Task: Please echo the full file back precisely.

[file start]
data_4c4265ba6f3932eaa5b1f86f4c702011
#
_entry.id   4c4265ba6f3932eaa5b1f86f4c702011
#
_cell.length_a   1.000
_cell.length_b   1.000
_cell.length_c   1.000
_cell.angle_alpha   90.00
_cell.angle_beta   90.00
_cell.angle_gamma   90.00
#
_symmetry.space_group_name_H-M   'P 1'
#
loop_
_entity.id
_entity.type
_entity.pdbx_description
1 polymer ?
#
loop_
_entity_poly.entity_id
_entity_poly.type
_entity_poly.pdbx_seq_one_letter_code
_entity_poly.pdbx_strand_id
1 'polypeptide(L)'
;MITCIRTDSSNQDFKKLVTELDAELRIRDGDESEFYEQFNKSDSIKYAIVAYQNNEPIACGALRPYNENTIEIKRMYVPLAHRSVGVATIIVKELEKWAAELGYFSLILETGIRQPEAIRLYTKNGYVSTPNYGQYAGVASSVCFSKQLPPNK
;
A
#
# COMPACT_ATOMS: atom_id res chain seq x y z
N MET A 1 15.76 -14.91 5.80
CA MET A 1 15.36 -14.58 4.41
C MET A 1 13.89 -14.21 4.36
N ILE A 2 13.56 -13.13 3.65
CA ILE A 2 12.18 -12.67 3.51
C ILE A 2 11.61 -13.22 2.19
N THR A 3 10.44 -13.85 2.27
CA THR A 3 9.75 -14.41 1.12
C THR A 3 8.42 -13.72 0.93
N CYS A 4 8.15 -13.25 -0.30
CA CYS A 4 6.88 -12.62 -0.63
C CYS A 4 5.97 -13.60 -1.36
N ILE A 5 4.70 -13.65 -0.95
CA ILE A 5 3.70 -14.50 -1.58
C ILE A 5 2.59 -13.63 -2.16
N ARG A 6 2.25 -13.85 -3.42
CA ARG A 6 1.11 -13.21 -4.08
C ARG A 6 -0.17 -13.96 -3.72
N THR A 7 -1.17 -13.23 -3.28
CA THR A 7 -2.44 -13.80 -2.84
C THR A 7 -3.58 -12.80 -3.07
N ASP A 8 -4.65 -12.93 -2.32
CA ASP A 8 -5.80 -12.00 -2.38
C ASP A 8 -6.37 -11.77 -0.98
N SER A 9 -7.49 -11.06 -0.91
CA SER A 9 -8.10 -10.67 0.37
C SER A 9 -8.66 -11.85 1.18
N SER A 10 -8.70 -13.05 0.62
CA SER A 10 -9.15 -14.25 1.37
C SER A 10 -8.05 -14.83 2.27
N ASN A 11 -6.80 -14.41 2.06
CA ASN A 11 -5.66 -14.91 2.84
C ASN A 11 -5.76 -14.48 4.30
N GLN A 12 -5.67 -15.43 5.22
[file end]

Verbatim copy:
data_4c4265ba6f3932eaa5b1f86f4c702011
#
_entry.id   4c4265ba6f3932eaa5b1f86f4c702011
#
_cell.length_a   1.000
_cell.length_b   1.000
_cell.length_c   1.000
_cell.angle_alpha   90.00
_cell.angle_beta   90.00
_cell.angle_gamma   90.00
#
_symmetry.space_group_name_H-M   'P 1'
#
loop_
_entity.id
_entity.type
_entity.pdbx_description
1 polymer ?
#
loop_
_entity_poly.entity_id
_entity_poly.type
_entity_poly.pdbx_seq_one_letter_code
_entity_poly.pdbx_strand_id
1 'polypeptide(L)'
;MITCIRTDSSNQDFKKLVTELDAELRIRDGDESEFYEQFNKSDSIKYAIVAYQNNEPIACGALRPYNENTIEIKRMYVPLAHRSVGVATIIVKELEKWAAELGYFSLILETGIRQPEAIRLYTKNGYVSTPNYGQYAGVASSVCFSKQLPPNK
;
A
#
# COMPACT_ATOMS: atom_id res chain seq x y z
N MET A 1 15.76 -14.91 5.80
CA MET A 1 15.36 -14.58 4.41
C MET A 1 13.89 -14.21 4.36
N ILE A 2 13.56 -13.13 3.65
CA ILE A 2 12.18 -12.67 3.51
C ILE A 2 11.61 -13.22 2.19
N THR A 3 10.44 -13.85 2.27
CA THR A 3 9.75 -14.41 1.12
C THR A 3 8.42 -13.72 0.93
N CYS A 4 8.15 -13.25 -0.30
CA CYS A 4 6.88 -12.62 -0.63
C CYS A 4 5.97 -13.60 -1.36
N ILE A 5 4.70 -13.65 -0.95
CA ILE A 5 3.70 -14.50 -1.58
C ILE A 5 2.59 -13.63 -2.16
N ARG A 6 2.25 -13.85 -3.42
CA ARG A 6 1.11 -13.21 -4.08
C ARG A 6 -0.17 -13.96 -3.72
N THR A 7 -1.17 -13.23 -3.28
CA THR A 7 -2.44 -13.80 -2.84
C THR A 7 -3.58 -12.80 -3.07
N ASP A 8 -4.65 -12.93 -2.32
CA ASP A 8 -5.80 -12.00 -2.38
C ASP A 8 -6.37 -11.77 -0.98
N SER A 9 -7.49 -11.06 -0.91
CA SER A 9 -8.10 -10.67 0.37
C SER A 9 -8.66 -11.85 1.18
N SER A 10 -8.70 -13.05 0.62
CA SER A 10 -9.15 -14.25 1.37
C SER A 10 -8.05 -14.83 2.27
N ASN A 11 -6.80 -14.41 2.06
CA ASN A 11 -5.66 -14.91 2.84
C ASN A 11 -5.76 -14.48 4.30
N GLN A 12 -5.67 -15.43 5.22